St Edmund's



We have a rich and interesting past.

The School’s origins can be traced back to 1751, when John Pyrke was elected as the first boy to be educated at the expense of the recently formed Clergy Orphan Society. The Clergy Orphan School, as it became known, was originally located at Thirsk in Yorkshire, but moved in 1812 to St John’s Wood, London, at what is now the Nursery End of Lord’s Cricket Ground.

In 1852 the architect Philip Charles Hardwick designed the building which would later stand on St Thomas Hill, Canterbury. After a generous donation by Doctor Samuel Warneford with some persuasion from Mr Joshua Watson (Both of which two of our houses are now named) the land was purchased and the plans were approved. On the 29th June 1854, the first stone was laid and by 1855 the building was ready for the pupils to move in.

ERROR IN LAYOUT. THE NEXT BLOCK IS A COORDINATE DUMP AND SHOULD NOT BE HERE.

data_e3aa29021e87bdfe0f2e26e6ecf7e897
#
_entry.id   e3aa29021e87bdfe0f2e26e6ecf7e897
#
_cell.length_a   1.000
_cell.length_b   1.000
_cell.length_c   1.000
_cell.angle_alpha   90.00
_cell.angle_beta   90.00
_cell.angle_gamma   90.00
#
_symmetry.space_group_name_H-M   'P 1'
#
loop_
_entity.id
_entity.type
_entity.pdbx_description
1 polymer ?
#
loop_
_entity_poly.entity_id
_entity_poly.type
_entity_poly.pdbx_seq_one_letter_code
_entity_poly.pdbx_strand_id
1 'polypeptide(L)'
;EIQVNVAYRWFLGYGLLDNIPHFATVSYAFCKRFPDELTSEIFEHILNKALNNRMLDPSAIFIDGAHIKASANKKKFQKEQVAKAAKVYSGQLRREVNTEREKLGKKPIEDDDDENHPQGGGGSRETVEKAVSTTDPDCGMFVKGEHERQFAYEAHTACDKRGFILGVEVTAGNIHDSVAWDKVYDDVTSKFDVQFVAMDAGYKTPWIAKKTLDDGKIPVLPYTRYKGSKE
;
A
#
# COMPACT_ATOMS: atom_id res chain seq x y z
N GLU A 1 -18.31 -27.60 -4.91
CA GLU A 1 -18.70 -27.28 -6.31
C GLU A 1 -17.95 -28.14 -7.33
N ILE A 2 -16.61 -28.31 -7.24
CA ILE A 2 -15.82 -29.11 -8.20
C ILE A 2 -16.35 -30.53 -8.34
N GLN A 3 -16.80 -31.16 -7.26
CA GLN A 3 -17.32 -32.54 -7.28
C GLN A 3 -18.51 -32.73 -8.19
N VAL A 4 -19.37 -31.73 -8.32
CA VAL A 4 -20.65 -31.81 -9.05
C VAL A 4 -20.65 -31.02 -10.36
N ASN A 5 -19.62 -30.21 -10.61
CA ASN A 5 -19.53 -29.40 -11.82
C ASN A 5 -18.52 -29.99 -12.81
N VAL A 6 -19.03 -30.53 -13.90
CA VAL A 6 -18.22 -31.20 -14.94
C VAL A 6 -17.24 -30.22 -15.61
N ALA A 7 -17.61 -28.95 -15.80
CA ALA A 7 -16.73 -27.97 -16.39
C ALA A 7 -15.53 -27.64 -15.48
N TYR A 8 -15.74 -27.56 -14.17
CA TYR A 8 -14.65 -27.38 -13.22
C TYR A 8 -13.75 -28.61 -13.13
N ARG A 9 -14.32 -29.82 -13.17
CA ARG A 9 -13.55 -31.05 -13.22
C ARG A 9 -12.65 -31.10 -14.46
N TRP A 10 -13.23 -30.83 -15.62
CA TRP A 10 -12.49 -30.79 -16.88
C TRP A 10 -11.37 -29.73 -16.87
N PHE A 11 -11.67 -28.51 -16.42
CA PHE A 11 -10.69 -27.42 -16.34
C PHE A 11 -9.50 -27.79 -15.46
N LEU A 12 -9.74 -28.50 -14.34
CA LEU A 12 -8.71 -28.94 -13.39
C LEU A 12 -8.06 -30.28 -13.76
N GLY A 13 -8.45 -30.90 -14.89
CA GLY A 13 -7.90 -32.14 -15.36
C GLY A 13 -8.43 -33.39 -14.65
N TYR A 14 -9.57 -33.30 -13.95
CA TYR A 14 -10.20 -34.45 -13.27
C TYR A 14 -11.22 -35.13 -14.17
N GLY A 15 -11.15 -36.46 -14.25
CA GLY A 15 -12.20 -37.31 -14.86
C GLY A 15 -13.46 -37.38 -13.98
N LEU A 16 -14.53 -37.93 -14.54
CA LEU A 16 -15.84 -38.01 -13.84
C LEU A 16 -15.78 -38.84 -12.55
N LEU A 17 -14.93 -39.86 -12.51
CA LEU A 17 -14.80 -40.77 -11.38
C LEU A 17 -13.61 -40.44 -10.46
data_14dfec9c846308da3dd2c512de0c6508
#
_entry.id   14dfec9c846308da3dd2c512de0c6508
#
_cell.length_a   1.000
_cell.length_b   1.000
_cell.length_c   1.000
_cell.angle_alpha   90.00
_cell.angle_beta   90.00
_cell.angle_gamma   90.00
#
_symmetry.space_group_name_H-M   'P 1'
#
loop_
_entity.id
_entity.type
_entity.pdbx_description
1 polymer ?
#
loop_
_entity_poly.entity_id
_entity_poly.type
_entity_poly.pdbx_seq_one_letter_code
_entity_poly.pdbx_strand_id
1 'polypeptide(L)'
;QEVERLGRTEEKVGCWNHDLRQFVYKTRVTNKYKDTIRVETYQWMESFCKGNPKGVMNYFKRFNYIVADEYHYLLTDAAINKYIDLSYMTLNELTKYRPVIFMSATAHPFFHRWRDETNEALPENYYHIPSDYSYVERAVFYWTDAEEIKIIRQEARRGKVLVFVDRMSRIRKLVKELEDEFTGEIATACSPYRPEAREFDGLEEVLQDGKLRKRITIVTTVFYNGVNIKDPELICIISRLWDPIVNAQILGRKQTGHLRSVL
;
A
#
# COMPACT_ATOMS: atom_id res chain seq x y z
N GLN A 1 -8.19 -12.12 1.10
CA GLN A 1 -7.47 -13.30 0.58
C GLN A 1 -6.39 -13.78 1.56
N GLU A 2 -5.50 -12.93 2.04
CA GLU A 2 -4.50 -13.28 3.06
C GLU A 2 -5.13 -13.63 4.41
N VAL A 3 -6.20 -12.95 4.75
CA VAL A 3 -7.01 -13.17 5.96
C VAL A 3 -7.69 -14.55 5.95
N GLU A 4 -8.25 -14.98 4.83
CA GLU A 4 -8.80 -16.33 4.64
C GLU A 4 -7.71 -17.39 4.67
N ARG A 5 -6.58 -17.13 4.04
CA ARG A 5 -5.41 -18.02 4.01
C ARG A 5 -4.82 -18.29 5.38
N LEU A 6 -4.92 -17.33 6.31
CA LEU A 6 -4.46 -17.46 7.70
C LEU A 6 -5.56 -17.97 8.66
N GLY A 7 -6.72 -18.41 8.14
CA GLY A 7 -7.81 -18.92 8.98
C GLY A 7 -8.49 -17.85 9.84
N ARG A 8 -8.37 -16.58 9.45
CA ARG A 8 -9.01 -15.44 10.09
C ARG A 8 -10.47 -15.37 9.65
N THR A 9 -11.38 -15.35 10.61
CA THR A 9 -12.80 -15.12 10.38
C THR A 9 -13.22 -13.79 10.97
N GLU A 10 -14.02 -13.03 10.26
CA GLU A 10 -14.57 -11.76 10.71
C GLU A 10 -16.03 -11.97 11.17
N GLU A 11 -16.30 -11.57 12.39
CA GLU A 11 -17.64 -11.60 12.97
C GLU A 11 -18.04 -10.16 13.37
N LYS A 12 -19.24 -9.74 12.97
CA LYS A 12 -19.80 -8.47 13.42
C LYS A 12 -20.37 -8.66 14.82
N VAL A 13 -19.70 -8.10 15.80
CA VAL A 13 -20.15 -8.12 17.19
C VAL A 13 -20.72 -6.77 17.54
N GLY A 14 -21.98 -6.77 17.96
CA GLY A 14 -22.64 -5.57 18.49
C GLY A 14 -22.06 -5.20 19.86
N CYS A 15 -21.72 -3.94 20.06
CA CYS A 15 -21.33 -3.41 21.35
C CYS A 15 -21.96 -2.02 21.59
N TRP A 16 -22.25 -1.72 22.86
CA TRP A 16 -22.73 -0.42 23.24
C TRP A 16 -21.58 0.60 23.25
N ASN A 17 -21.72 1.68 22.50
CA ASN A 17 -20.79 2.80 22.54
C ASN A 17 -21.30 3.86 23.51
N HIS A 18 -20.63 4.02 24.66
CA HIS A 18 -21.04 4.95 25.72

Our spectacular chapel was completed in 1858 and the school was renamed St Edmund’s School in 1897 after the Archbishop of Canterbury St Edmund of Abingdon.

Over time, the school has grown considerably, evolving and modernising its provision. St Edmund’s took over the education of the Canterbury Cathedral choristers in 1972, and became co-educational in 1982. In 1996, the school was refounded as fully independent. Recent years have seen substantial investment in our facilities and the development of a broad, engaging and challenging curriculum.


We are now a fully co-educational 2-18 day and boarding school, proud of our history but also forward-looking and ambitious. Respectful of our founding ethos, we nurture each child’s individuality – creating opportunities for children to fulfil their own potential and enabling them to become confident, sociable, well-balanced people.